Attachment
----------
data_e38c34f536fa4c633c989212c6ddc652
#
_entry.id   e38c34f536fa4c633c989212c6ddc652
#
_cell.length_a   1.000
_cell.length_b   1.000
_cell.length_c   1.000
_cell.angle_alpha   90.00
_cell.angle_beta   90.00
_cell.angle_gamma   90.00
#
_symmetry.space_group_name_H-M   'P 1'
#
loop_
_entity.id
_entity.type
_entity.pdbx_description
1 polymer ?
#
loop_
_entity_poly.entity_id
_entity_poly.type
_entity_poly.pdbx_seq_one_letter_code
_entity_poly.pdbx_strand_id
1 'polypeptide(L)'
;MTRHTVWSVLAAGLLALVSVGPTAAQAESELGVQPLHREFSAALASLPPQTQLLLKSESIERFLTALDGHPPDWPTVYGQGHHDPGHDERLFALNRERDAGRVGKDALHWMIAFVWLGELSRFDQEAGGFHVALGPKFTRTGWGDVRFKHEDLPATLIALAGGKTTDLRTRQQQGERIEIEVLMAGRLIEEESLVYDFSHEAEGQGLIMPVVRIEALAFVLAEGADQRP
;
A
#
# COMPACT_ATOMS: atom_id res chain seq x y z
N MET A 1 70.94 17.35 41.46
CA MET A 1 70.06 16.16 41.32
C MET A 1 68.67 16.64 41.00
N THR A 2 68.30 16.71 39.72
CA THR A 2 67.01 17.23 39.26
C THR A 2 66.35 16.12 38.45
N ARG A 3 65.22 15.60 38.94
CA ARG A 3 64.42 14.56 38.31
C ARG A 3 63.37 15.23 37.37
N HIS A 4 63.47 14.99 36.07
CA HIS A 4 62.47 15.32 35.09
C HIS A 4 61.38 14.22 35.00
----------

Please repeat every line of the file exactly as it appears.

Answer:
data_e38c34f536fa4c633c989212c6ddc652
#
_entry.id   e38c34f536fa4c633c989212c6ddc652
#
_cell.length_a   1.000
_cell.length_b   1.000
_cell.length_c   1.000
_cell.angle_alpha   90.00
_cell.angle_beta   90.00
_cell.angle_gamma   90.00
#
_symmetry.space_group_name_H-M   'P 1'
#
loop_
_entity.id
_entity.type
_entity.pdbx_description
1 polymer ?
#
loop_
_entity_poly.entity_id
_entity_poly.type
_entity_poly.pdbx_seq_one_letter_code
_entity_poly.pdbx_strand_id
1 'polypeptide(L)'
;MTRHTVWSVLAAGLLALVSVGPTAAQAESELGVQPLHREFSAALASLPPQTQLLLKSESIERFLTALDGHPPDWPTVYGQGHHDPGHDERLFALNRERDAGRVGKDALHWMIAFVWLGELSRFDQEAGGFHVALGPKFTRTGWGDVRFKHEDLPATLIALAGGKTTDLRTRQQQGERIEIEVLMAGRLIEEESLVYDFSHEAEGQGLIMPVVRIEALAFVLAEGADQRP
;
A
#
# COMPACT_ATOMS: atom_id res chain seq x y z
N MET A 1 70.94 17.35 41.46
CA MET A 1 70.06 16.16 41.32
C MET A 1 68.67 16.64 41.00
N THR A 2 68.30 16.71 39.72
CA THR A 2 67.01 17.23 39.26
C THR A 2 66.35 16.12 38.45
N ARG A 3 65.22 15.60 38.94
CA ARG A 3 64.42 14.56 38.31
C ARG A 3 63.37 15.23 37.37
N HIS A 4 63.47 14.99 36.07
CA HIS A 4 62.47 15.32 35.09
C HIS A 4 61.38 14.22 35.00